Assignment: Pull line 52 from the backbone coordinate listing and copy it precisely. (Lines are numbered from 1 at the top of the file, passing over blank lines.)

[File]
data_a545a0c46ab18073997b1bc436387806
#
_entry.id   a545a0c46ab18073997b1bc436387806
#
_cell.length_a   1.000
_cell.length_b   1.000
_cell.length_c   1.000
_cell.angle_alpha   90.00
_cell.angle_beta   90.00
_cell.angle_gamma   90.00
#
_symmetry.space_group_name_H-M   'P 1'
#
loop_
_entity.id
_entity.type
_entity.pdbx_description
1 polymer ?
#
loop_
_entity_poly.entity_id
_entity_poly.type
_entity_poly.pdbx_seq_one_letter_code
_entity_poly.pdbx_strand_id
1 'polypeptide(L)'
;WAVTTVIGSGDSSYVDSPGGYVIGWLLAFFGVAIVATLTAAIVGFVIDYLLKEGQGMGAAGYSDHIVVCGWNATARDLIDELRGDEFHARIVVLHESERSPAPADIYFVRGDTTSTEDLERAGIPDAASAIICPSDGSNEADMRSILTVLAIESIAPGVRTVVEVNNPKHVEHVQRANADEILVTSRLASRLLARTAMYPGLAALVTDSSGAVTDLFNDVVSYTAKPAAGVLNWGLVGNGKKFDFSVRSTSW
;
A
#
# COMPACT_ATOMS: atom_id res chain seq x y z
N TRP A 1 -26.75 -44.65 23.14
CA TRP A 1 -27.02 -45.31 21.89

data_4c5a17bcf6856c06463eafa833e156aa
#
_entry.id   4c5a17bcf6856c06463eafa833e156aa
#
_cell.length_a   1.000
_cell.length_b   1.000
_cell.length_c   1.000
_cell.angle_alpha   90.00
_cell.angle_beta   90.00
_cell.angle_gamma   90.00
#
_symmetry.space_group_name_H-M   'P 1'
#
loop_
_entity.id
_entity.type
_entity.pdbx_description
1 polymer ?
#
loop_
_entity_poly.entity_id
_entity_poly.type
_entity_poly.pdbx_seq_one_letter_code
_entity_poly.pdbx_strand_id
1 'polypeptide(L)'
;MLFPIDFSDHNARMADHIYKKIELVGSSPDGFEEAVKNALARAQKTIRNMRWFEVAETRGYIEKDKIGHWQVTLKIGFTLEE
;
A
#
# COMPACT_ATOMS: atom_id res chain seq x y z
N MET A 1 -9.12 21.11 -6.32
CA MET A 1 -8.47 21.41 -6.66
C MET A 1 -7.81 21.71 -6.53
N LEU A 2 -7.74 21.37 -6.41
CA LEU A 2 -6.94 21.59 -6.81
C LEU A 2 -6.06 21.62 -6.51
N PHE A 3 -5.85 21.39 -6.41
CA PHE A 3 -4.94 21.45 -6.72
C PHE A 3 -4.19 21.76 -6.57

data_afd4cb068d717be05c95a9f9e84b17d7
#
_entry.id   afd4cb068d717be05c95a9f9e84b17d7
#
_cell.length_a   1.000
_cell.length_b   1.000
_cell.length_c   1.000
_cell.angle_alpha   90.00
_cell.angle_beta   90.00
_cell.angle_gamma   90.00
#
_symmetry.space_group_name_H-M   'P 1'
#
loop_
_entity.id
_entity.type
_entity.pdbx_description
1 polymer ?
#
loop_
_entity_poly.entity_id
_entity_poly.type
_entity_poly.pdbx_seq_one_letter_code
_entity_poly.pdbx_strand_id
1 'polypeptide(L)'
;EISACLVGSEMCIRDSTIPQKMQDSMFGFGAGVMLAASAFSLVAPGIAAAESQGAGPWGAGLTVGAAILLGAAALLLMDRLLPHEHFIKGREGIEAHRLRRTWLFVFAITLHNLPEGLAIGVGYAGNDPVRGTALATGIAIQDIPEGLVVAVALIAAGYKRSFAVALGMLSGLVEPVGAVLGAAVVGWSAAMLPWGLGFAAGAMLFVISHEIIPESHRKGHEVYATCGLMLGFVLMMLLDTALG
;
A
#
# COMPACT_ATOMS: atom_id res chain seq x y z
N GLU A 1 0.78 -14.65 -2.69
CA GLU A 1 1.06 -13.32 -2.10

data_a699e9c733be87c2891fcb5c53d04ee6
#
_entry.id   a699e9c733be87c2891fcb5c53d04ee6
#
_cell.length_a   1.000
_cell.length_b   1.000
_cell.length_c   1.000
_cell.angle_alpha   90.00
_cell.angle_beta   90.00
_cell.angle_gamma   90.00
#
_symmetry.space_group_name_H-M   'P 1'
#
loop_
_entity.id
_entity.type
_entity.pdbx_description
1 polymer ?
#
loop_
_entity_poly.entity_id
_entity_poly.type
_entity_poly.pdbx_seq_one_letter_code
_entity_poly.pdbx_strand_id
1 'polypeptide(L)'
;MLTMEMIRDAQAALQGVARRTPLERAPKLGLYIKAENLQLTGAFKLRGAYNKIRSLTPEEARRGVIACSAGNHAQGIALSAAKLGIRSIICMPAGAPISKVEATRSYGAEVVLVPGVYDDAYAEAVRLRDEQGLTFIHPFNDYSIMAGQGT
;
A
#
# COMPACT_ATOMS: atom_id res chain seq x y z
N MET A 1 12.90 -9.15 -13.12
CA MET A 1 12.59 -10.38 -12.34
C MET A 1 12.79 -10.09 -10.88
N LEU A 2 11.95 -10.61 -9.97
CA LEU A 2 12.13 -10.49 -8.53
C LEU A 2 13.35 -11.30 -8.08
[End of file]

loop_